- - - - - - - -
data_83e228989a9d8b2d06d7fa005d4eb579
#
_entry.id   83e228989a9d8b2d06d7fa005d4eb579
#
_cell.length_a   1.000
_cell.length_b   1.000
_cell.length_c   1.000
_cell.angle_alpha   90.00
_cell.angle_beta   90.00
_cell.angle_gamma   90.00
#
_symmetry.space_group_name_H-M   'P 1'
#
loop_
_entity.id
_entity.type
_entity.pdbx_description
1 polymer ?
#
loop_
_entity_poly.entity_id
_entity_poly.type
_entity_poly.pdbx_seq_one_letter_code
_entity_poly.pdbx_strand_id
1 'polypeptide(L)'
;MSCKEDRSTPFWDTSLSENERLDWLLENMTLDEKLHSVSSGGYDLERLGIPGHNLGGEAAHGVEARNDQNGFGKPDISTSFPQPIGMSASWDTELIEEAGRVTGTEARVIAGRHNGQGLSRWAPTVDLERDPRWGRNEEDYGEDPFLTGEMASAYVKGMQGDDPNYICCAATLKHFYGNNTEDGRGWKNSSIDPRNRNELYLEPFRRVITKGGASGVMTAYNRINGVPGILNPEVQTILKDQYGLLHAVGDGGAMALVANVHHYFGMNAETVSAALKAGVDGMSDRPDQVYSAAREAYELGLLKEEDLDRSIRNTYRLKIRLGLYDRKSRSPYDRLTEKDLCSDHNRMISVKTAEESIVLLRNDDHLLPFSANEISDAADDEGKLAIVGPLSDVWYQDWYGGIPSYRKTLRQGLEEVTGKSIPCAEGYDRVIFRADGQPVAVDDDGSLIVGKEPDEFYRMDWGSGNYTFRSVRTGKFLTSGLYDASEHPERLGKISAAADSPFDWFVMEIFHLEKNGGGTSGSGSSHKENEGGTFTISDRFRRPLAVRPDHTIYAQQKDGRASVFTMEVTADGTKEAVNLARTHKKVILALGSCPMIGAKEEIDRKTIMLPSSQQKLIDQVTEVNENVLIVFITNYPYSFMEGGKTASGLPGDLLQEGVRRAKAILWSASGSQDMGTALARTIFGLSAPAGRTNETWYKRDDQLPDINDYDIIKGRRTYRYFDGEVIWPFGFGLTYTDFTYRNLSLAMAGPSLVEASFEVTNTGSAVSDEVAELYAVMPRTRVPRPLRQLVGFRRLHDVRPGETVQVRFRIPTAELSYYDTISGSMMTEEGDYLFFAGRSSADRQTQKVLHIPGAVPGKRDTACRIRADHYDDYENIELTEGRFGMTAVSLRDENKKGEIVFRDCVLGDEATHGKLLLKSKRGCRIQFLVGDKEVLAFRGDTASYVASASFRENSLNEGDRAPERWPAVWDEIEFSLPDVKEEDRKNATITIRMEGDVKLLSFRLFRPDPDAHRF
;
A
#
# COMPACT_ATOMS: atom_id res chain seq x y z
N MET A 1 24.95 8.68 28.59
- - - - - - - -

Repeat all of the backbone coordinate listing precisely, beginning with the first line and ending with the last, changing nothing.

data_83e228989a9d8b2d06d7fa005d4eb579
#
_entry.id   83e228989a9d8b2d06d7fa005d4eb579
#
_cell.length_a   1.000
_cell.length_b   1.000
_cell.length_c   1.000
_cell.angle_alpha   90.00
_cell.angle_beta   90.00
_cell.angle_gamma   90.00
#
_symmetry.space_group_name_H-M   'P 1'
#
loop_
_entity.id
_entity.type
_entity.pdbx_description
1 polymer ?
#
loop_
_entity_poly.entity_id
_entity_poly.type
_entity_poly.pdbx_seq_one_letter_code
_entity_poly.pdbx_strand_id
1 'polypeptide(L)'
;MSCKEDRSTPFWDTSLSENERLDWLLENMTLDEKLHSVSSGGYDLERLGIPGHNLGGEAAHGVEARNDQNGFGKPDISTSFPQPIGMSASWDTELIEEAGRVTGTEARVIAGRHNGQGLSRWAPTVDLERDPRWGRNEEDYGEDPFLTGEMASAYVKGMQGDDPNYICCAATLKHFYGNNTEDGRGWKNSSIDPRNRNELYLEPFRRVITKGGASGVMTAYNRINGVPGILNPEVQTILKDQYGLLHAVGDGGAMALVANVHHYFGMNAETVSAALKAGVDGMSDRPDQVYSAAREAYELGLLKEEDLDRSIRNTYRLKIRLGLYDRKSRSPYDRLTEKDLCSDHNRMISVKTAEESIVLLRNDDHLLPFSANEISDAADDEGKLAIVGPLSDVWYQDWYGGIPSYRKTLRQGLEEVTGKSIPCAEGYDRVIFRADGQPVAVDDDGSLIVGKEPDEFYRMDWGSGNYTFRSVRTGKFLTSGLYDASEHPERLGKISAAADSPFDWFVMEIFHLEKNGGGTSGSGSSHKENEGGTFTISDRFRRPLAVRPDHTIYAQQKDGRASVFTMEVTADGTKEAVNLARTHKKVILALGSCPMIGAKEEIDRKTIMLPSSQQKLIDQVTEVNENVLIVFITNYPYSFMEGGKTASGLPGDLLQEGVRRAKAILWSASGSQDMGTALARTIFGLSAPAGRTNETWYKRDDQLPDINDYDIIKGRRTYRYFDGEVIWPFGFGLTYTDFTYRNLSLAMAGPSLVEASFEVTNTGSAVSDEVAELYAVMPRTRVPRPLRQLVGFRRLHDVRPGETVQVRFRIPTAELSYYDTISGSMMTEEGDYLFFAGRSSADRQTQKVLHIPGAVPGKRDTACRIRADHYDDYENIELTEGRFGMTAVSLRDENKKGEIVFRDCVLGDEATHGKLLLKSKRGCRIQFLVGDKEVLAFRGDTASYVASASFRENSLNEGDRAPERWPAVWDEIEFSLPDVKEEDRKNATITIRMEGDVKLLSFRLFRPDPDAHRF
;
A
#
# COMPACT_ATOMS: atom_id res chain seq x y z
N MET A 1 24.95 8.68 28.59